Sunshine helps make whale of a parade day

Both the sunshine and a healthy crowd turned out for the ninth annual Welcome to the Whales Day Parade and Festival in Langley on Saturday. The 11 a.m. to 5 p.m. event featured educational displays, slide shows and activities along with costume-making, music, the ever popular parade and a presentation by an out-of-state whale specialist.

Children (and a dog) lead the way down First Street in Langley at the ninth annual Welcome to the Whales Day Parade and Festival Saturday afternoon. Organizers estimate that up to 1

Both the sunshine and a healthy crowd turned out for the ninth annual Welcome to the Whales Day Parade and Festival in Langley on Saturday.

The 11 a.m. to 5 p.m. event featured educational displays, slide shows and activities along with costume-making, music, the ever popular parade and a presentation by an out-of-state whale specialist.

Sherry Jennings, communications director for the Langley Chamber of Commerce, estimated that about 1,000 people attended the parade, which she said was probably the most successful to date.

“It’s the largest so far,” Jennings said. “It grows every year.”

The day-long event was so popular, even a few whales made an appearance. Earlier that morning, three gray whales were spotted from the waterfront feeding in the waters of Saratoga Passage.

Whales Day, which partners with Bayview’s Earth Day on Sunday, is held every year to honor and celebrate the arrival of resident gray whales to Whidbey Island. It was organized by the Orca Network based in Greenbank, the chamber and Homeplace Special Care in Oak Harbor.

According to Susan Berta, co-founder of Orca Network, Homeplace was a generous sponsor and enabled event organizers to host Dr. Bruce Mate of Oregon State University’s Marine Mammal Institute as a guest speaker.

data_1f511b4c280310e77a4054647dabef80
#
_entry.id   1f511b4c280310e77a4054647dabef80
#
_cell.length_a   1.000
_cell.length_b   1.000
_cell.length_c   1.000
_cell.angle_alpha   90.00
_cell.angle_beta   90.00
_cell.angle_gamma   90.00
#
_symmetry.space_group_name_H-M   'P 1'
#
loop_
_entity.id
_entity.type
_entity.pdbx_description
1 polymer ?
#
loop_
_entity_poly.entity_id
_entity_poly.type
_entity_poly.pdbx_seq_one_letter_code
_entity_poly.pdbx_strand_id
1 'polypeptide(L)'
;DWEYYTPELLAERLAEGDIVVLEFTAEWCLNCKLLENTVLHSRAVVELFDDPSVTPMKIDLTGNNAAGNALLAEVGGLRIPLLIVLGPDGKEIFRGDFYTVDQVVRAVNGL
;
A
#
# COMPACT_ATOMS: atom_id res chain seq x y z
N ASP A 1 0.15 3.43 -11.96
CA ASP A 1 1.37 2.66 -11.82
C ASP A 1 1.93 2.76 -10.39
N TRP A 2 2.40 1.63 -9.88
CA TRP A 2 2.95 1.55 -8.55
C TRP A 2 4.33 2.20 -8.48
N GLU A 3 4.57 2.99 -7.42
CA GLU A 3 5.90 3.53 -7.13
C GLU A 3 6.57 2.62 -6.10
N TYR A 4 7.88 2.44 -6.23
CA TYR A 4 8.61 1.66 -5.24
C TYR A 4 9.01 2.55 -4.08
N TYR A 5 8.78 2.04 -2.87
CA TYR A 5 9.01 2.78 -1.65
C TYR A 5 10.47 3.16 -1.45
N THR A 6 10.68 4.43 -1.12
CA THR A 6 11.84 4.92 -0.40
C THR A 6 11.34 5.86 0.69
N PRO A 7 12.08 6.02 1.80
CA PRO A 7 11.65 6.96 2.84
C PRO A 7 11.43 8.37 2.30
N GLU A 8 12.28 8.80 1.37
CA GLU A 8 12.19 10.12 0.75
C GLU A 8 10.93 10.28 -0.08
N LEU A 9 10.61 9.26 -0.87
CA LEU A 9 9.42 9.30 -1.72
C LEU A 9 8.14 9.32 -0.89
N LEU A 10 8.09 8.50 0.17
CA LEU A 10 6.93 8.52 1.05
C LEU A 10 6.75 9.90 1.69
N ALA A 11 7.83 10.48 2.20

His presentation, held at the Langley United Methodist Church on Anthes Avenue, drew an inquisitive crowd that asked a lot of questions, Berta said. At about 80 to 90 people, it was also pretty large.

“That’s about double what we usually get, especially on a sunny day,” Berta said.

But the main attraction of the day was still the parade. It was a little

different this year in that instead of starting on Cascade Avenue, paraders started in the US Bank parking lot and marched the length of Second Street before heading down First Street and through Thomas Hadley Memorial Park to the waterfront.

From there, several speakers took to the microphone to talk about and offer a blessing to the whales.

The aptly-named Carolyn Graye also led the crowd in a song that carried the tune of “Wade in the water” but with lyrics that had been changed to “Whales on the water, whales have to swim in the water.”

Another memorable part of this year’s parade was that the grand marshal  hailed from Houston, Texas. Carroll Smith and his wife, Molly, were in town visiting and learned of the event.

Because it coincided with Carroll’s birthday, Molly arranged for him to serve as grand marshal. He wasn’t told of the plan until that day, however, and was surprised with the news and a banner that read, “Happy birthday Carroll. A whale of a guy.”

Carroll, who joked that he would indeed let this go to his head, said they have visited Langley several times. And, it’s because of experiences such as this that they have grown especially fond of the Village by Sea.

“We’ve just fallen in love with this little community,” Carroll said.

 

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